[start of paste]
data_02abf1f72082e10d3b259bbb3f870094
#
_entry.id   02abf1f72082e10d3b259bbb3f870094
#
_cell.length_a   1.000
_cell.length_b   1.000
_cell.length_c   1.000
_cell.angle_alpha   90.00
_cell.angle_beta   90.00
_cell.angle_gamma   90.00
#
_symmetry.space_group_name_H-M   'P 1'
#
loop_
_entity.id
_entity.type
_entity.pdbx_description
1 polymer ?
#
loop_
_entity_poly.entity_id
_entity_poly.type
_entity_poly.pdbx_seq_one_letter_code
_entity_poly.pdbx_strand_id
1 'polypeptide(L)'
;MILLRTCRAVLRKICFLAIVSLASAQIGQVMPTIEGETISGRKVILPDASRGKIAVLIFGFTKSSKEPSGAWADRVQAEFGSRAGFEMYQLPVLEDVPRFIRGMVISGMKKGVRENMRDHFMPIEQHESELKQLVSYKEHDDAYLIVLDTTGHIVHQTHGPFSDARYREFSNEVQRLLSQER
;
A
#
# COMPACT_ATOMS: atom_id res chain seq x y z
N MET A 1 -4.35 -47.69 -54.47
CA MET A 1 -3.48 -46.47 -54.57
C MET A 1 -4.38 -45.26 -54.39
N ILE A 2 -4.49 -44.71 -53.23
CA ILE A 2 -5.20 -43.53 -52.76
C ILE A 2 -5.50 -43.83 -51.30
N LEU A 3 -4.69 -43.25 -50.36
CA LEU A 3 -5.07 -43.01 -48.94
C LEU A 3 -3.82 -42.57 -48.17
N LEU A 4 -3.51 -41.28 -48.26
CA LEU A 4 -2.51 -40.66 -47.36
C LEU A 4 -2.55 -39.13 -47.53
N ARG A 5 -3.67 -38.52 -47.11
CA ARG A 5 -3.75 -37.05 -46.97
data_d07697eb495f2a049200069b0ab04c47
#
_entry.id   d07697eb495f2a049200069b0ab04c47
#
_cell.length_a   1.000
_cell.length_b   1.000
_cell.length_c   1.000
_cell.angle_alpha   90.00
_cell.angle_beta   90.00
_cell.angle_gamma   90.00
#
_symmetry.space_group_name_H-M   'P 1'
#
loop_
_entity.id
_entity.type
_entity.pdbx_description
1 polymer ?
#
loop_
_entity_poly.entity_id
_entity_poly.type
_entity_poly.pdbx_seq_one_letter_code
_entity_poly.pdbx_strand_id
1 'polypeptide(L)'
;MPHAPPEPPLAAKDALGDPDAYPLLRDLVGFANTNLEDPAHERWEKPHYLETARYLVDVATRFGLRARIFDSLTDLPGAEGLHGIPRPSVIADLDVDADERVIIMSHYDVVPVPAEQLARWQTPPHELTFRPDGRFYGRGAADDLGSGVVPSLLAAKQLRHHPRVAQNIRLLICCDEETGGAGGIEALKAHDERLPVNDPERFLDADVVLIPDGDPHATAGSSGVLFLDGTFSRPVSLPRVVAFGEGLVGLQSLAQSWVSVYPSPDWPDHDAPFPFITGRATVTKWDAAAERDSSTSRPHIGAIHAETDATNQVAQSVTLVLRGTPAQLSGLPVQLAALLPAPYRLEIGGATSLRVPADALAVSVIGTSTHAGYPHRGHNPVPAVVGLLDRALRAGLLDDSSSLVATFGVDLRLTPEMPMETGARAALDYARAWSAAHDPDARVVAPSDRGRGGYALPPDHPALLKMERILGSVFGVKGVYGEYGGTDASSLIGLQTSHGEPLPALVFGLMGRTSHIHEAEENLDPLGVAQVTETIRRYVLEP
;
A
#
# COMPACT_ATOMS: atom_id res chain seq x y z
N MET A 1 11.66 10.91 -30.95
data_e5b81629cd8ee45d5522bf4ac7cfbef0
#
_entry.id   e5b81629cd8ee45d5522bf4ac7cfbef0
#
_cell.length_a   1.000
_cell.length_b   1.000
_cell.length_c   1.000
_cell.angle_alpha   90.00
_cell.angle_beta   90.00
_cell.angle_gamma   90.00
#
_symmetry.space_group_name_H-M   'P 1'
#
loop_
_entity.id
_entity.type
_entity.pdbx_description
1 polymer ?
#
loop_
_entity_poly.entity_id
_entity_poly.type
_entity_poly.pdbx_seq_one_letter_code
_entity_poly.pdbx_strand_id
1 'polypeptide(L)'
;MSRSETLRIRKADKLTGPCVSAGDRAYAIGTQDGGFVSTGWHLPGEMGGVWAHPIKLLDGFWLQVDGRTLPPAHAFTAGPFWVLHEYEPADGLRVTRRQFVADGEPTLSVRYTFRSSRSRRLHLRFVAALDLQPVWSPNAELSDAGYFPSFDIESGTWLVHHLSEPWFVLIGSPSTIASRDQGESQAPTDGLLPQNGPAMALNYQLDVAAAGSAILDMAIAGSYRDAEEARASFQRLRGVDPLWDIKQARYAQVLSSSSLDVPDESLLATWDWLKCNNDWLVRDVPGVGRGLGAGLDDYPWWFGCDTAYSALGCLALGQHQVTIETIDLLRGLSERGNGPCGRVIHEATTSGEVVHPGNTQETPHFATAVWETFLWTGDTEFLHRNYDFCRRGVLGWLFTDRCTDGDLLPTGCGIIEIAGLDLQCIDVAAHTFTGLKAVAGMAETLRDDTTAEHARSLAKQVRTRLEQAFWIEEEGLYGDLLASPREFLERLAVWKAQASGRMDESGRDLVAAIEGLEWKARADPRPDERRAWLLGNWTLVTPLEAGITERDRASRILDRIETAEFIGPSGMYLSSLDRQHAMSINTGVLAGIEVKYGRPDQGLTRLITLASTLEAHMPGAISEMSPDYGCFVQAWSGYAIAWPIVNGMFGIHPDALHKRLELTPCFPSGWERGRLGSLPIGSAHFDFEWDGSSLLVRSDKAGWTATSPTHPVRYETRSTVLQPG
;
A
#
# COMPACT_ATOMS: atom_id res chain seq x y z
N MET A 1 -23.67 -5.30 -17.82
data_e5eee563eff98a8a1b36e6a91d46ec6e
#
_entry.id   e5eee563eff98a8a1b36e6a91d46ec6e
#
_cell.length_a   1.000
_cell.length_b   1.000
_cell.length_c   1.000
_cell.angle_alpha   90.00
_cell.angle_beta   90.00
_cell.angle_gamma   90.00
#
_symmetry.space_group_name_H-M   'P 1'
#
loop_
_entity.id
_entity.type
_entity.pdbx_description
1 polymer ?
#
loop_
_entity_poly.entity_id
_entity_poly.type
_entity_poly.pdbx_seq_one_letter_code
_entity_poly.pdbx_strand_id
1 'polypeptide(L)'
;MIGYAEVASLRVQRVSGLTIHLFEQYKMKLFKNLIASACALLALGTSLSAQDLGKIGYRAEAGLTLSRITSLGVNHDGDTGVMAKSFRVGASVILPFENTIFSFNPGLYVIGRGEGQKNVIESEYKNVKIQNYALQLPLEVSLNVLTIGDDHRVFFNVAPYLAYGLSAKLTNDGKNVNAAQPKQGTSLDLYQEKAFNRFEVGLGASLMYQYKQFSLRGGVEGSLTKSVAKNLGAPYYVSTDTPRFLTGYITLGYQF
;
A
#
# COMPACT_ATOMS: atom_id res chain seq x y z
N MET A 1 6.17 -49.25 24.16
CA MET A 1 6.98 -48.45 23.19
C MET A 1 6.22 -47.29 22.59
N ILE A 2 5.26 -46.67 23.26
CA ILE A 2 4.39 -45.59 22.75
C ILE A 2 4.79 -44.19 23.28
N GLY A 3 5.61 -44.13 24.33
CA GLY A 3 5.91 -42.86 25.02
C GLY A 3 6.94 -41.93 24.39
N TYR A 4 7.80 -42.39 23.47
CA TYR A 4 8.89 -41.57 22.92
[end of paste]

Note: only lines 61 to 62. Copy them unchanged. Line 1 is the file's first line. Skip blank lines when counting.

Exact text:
_entity.pdbx_description
1 polymer ?